Leadership

Letter to a Young Female Physician

Article · June 9, 2017

This past June, I participated in an orientation session during which new interns were asked to write self-addressed letters expressing their hopes and anxieties. The sealed envelopes were collected and then returned 6 months later, when I’m sure the interns felt encouraged to see how far they’d come.

This exercise, in which the intern serves as both letter writer and recipient, both novice and veteran, offers a new twist on an old tradition. In 1855, James Jackson published Letters to a Young Physician Just Entering Upon Practice. More recent additions to this epistolary canon include Richard Selzer’s Letters to a Young Doctor, which appeared in 1982, and Treatment Kind and Fair: Letters to a Young Doctor, which Perri Klass published in 2007 on the occasion of her son’s entry into medical school.

When I started my internship 30 years ago, I wasn’t invited to share my hopes and anxieties in a letter — or anywhere else, for that matter. In fact, I recall no orientation at all, other than lining up to receive a stack of ill-fitting white uniforms, a tuberculin skin test, and a hasty and not particularly reassuring review of CPR.

Perhaps the memory of my own abrupt initiation explains my response as I sat at the conference table watching the new interns hunched earnestly over their letters: I was filled with longing. I wanted so much to tell them, particularly the women — more than half the group, I was pleased to note — what I wished I’d known. Even more, I yearned to tell my younger self what I wished I’d known. As the interns wrote, I composed a letter of my own.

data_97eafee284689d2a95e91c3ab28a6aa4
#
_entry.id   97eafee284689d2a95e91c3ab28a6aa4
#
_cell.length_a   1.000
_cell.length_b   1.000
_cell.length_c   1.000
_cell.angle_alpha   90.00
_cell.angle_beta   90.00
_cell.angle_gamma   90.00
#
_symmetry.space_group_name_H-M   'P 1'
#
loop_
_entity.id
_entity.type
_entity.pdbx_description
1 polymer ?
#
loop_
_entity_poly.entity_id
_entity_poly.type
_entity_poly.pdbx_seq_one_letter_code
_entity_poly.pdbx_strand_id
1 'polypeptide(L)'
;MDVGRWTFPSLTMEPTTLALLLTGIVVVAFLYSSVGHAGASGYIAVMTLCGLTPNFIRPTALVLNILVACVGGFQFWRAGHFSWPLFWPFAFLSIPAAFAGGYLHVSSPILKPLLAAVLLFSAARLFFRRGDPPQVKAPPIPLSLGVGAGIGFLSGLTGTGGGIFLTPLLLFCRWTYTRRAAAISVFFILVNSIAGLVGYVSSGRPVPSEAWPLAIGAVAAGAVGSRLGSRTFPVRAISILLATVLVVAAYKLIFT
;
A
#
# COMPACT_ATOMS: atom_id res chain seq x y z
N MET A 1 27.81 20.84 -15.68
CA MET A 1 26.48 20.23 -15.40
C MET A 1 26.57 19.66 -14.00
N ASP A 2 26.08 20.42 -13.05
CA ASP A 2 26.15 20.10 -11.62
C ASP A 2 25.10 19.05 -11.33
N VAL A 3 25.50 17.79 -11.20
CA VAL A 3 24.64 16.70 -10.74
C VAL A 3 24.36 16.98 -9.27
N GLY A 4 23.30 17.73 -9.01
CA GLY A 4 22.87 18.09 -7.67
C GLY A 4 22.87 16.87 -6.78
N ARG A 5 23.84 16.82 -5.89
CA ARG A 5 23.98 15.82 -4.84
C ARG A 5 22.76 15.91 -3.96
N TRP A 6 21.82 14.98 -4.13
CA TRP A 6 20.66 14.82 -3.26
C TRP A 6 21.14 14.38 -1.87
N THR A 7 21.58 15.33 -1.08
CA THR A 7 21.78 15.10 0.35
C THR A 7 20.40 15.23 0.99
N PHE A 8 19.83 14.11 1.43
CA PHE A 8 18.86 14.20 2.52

Dear Young Female Physician:

I know you are excited and also apprehensive. These feelings are not unwarranted. The hours you will work, the body of knowledge you must master, and the responsibility you will bear for people’s lives and well-being are daunting. I’d be worried if you weren’t at least a little worried.

As a woman, you face an additional set of challenges, but you know that already. On your urology rotation in medical school, you were informed that your presence was pointless since “no self-respecting man would go to a lady urologist.”

There will be more sexism, some infuriating, some merely annoying. As a pregnant resident, I inquired about my hospital’s maternity-leave policy for house officers and was told that it was a great idea and I should draft one. Decades into practice, when I call in a prescription, some pharmacists still ask for the name of the doctor I’m calling for.

And there will be more serious and damaging discrimination as well. It pains me to tell you that in 2017, as I’m nearing the end of my career, female physicians earn on average $20,000 less than our male counterparts (even allowing for factors such as numbers of publications and hours worked)1; are still underrepresented in leadership positions, even in specialties such as OB–GYN in which we are a majority2; and are subjected to sexual harassment ranging from unwelcome “bro” humor in operating rooms and on hospital rounds to abuse so severe it causes some women to leave medicine altogether.3

But there’s also a more insidious obstacle that you’ll have to contend with — one that resides in your own head. In fact, one of the greatest hurdles you confront may be one largely of your own making. At least that has been the case for me. You see, I’ve been haunted at every step of my career by the fear that I am a fraud.

This fear, sometimes called “imposter syndrome,” is not unique to women. Your male colleagues also have many moments of insecurity, when they’re convinced that they alone among their peers are incapable of understanding the coagulation pathway, tying the perfect surgical knot, or detecting a subtle heart murmur.

I believe that women’s fear of fraudulence is similar to men’s, but with an added feature: not only do we tend to perseverate over our inadequacies, we also often denigrate our strengths.

Letter to a Young Female Physician

  Click To Enlarge.